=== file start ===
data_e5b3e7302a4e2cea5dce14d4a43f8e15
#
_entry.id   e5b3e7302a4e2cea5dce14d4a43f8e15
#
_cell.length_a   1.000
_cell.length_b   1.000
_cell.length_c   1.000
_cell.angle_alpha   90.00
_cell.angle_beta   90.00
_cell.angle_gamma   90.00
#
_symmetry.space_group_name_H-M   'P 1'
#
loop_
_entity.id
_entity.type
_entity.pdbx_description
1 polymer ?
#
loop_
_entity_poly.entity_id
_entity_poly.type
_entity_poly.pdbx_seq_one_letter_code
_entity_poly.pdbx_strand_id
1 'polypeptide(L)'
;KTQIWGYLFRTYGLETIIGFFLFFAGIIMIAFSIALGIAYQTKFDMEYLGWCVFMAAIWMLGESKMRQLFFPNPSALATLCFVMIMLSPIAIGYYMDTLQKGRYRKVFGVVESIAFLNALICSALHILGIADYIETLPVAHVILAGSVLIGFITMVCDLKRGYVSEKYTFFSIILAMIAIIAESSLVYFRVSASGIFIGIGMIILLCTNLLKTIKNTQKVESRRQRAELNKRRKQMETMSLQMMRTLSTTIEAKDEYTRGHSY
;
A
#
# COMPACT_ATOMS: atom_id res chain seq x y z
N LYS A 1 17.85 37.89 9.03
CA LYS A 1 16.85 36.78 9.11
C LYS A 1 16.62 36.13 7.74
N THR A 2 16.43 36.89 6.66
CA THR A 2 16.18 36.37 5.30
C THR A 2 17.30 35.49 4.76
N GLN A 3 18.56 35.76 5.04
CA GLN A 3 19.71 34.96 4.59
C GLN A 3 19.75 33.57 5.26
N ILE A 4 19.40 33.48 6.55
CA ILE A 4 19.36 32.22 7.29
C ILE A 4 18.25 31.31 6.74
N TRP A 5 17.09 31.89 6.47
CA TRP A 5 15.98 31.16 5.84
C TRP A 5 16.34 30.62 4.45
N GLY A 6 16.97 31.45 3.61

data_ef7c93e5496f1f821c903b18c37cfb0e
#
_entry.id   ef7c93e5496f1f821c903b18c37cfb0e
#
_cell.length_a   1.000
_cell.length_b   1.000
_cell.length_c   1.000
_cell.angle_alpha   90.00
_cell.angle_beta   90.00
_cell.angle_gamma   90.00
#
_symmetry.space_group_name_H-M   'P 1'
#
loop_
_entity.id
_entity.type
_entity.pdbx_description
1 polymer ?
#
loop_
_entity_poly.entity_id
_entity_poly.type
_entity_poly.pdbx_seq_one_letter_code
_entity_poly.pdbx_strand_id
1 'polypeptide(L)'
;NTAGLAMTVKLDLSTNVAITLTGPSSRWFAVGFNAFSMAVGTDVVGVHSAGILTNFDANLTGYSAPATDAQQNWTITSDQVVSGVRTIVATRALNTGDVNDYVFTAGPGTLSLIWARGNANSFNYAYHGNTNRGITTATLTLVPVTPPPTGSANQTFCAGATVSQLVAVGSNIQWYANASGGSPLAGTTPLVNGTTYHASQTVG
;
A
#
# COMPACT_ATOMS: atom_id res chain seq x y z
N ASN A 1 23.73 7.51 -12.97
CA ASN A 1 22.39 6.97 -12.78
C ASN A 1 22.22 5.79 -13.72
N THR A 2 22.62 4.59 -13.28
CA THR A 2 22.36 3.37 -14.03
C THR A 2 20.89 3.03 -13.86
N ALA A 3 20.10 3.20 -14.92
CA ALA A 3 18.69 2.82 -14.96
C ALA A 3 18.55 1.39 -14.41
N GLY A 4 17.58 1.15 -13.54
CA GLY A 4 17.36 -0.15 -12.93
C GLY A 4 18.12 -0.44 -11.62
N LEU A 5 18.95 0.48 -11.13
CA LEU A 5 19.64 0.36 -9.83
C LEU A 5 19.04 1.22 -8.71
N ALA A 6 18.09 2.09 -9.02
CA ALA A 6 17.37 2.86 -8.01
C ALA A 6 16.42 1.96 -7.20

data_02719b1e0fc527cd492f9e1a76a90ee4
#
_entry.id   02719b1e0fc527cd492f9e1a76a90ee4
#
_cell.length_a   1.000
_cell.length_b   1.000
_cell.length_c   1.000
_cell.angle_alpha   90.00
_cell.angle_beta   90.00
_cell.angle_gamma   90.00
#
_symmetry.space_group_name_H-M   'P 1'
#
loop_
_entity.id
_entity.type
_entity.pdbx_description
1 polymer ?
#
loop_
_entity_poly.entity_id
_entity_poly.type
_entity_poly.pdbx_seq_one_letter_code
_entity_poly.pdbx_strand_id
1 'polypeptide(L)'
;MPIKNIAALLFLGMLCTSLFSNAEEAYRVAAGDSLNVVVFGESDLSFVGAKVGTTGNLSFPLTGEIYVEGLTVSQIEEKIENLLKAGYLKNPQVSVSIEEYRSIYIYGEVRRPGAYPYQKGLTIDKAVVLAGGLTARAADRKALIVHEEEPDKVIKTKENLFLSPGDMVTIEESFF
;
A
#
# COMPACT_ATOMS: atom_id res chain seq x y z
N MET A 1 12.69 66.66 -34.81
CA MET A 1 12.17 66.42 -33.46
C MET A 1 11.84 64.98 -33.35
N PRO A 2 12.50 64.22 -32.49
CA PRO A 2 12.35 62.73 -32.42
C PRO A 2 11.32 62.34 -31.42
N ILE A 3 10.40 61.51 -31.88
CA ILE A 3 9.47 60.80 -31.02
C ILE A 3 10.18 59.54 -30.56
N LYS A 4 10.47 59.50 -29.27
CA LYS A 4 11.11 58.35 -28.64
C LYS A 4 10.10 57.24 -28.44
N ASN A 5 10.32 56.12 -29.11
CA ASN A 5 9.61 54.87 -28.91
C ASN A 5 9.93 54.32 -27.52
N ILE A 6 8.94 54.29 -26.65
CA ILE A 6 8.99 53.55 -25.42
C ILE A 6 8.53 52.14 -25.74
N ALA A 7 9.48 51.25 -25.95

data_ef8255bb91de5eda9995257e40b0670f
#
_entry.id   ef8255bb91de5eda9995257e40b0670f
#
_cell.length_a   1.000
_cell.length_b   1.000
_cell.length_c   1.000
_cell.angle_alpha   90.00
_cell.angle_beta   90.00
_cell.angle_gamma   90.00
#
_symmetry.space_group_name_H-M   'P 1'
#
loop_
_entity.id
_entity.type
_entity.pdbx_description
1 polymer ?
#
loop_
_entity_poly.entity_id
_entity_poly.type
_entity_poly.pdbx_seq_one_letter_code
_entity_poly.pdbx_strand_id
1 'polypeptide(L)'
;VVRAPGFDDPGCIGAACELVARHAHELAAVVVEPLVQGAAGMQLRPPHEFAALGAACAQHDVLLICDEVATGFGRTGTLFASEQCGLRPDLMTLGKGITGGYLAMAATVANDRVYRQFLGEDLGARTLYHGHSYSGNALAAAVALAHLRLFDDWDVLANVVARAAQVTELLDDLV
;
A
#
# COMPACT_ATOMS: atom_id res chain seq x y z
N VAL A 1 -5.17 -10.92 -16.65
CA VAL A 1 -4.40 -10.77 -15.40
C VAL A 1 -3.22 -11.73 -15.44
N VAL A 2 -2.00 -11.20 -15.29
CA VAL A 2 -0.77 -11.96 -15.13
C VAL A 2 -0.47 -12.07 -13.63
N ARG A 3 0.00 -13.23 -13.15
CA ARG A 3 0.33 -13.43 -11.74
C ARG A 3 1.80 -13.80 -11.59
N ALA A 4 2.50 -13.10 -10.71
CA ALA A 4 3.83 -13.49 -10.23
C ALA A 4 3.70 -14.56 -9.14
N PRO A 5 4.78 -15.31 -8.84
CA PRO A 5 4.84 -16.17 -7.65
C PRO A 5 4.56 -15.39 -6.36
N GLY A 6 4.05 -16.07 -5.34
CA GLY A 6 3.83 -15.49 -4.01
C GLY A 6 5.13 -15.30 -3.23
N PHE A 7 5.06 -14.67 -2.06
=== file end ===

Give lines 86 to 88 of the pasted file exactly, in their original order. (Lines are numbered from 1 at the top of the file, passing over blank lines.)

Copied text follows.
N GLY A 4 17.58 1.15 -13.54
CA GLY A 4 17.36 -0.15 -12.93
C GLY A 4 18.12 -0.44 -11.62